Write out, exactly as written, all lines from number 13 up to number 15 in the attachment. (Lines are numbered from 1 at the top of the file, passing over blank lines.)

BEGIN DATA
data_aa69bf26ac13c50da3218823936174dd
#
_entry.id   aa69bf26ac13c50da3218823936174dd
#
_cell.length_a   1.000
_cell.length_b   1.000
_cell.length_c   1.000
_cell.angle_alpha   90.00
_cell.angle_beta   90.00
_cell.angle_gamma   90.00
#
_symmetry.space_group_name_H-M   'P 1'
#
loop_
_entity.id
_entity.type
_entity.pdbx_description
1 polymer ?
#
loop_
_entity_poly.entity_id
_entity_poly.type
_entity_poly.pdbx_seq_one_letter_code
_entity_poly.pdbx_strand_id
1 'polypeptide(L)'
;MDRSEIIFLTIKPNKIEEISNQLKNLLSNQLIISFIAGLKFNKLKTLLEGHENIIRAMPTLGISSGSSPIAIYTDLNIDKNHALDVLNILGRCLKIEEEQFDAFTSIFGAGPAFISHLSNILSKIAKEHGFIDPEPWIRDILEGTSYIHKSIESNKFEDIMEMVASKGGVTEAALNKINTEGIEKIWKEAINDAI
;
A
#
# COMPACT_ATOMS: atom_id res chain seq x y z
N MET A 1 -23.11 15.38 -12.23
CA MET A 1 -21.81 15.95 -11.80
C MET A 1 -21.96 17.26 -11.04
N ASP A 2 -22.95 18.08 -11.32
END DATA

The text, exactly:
#
loop_
_entity.id